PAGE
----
ProHealth health Vitamin and Natural Supplement Store and Health
Home  |  Log In  |  My Account  |  View Cart  View Your ProHealth Vitamin and Supplement Shopping Cart
800-366-6056  |  Contact Us  |  Help
Facebook Google Plus
Fibromyalgia  Chronic Fatigue Syndrome & M.E.  Lyme Disease  Natural Wellness  Supplement News  Forums  Our Story
Store     Brands   |   A-Z Index   |   Best Sellers   |   New Products   |   Deals & Specials   |   Under $10   |   SmartSavings Club

Trending News

16 Tips from 16 Years Sick

Fibromyalgia Fare Fit for All Seasons

New Study Shows Artificial Sweeteners Lead to Diabetes

Essential Oils — An Effective and Healthy Option to Treat Headaches

Higher vitamin D levels associated with less severe disease in NAFLD patients

Krill Oil: Make This Omega-3 Supplement Part of Your Health Regimen

How zinc helps fight esophageal cancer

Everything You Need to Know About Black Cohosh

Low vitamin D levels predict ED in diabetics

The Cellular Enzyme That Promotes Longevity And Reduces Fat Storage

 
Print Page
Email Article

Neural Stem Cells Take a Step Closer to the Clinic

  [ 27 votes ]   [ Discuss This Article ]
www.ProHealth.com • June 10, 2003


MADISON - Scientists working with cells that may someday be used to replace diseased or damaged cells in the brain have taken neural stem cell technology a key step closer to the clinic.

Writing in the current online edition (June 2003) of the Journal of Neurochemistry, scientists from the University of Wisconsin-Madison's Waisman Center describe the first molecular profile for human fetal neural stem cell lines that have been coaxed to thrive in culture for more than a year.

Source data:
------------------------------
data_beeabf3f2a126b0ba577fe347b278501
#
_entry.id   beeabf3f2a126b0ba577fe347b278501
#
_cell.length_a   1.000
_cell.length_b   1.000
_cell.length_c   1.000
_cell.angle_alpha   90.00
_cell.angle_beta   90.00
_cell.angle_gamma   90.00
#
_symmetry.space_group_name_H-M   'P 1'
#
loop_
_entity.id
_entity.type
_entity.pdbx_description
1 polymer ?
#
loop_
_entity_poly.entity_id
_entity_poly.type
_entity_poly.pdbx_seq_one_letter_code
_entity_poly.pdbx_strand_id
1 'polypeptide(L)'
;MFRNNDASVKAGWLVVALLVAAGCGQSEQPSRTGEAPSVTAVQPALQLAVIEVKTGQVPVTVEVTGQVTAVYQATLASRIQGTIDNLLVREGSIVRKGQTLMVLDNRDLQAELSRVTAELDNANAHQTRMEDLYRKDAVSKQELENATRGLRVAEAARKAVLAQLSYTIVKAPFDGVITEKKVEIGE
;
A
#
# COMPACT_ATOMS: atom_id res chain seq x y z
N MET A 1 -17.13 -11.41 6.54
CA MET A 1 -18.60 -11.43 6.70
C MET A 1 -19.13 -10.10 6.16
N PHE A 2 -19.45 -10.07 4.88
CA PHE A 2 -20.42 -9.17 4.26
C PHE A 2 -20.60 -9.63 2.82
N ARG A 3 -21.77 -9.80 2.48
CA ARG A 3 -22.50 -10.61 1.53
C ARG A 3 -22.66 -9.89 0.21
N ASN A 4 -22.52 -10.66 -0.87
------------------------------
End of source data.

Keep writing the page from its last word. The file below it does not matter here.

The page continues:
The work is an in-depth analysis of global gene expression in human neural stem cells and demonstrates a method for prolonging the shelf life of cultured fetal stem cells, making it possible to generate enough cells to use to treat disease, says Lynda Wright, the lead author of the paper.

"We have now characterized long-term neural stem cells lines," she says. "That genetic characterization - and our ability to grow these lines for a year or more - is one of the major steps toward clinical application."

Unlike human embryonic stem cells, stem cells derived from fetal tissue are not capable of growing in culture indefinitely. But because neural fetal stem cells have been available to science for a much longer period than cells derived from embryos, their capabilities are better known to scientists and they may reach the clinic as therapies for disorders like Parkinson's and amyotrophic lateral sclerosis (ALS) much sooner.

In culture, the cells can be coaxed into becoming "neurospheres," aggregates of precursor brain cells that, when implanted, can migrate to different parts of the brain, integrate themselves and develop into many of the different types of specialized cells that make up the brain.

"These cells are the basis for future therapies. These are the cells we want to transplant," said Clive Svendsen, senior author of the Journal of Neurochemistry paper and a leading authority on neural stem cells.

But scientists have been limited by the tendency of these cells to peter out in culture, making it difficult to generate quantities that could be used therapeutically. The Wisconsin team reported work on three cell lines that were kept growing and dividing in culture for 50 weeks.

The Wisconsin researchers were able to extend the shelf life of the neural stem cell lines by adding a signaling chemical known as leukemia inhibitory factor to the medium in which the cells were grown.

The cells were then subjected to "gene chip" analysis, a powerful method for scanning the activity of thousands of genes at once. Nearly 33,000 genes were monitored across the three cell lines to chart genetic activity. Knowing what genes are at work is critical for characterizing and preparing cells for use in transplant therapy.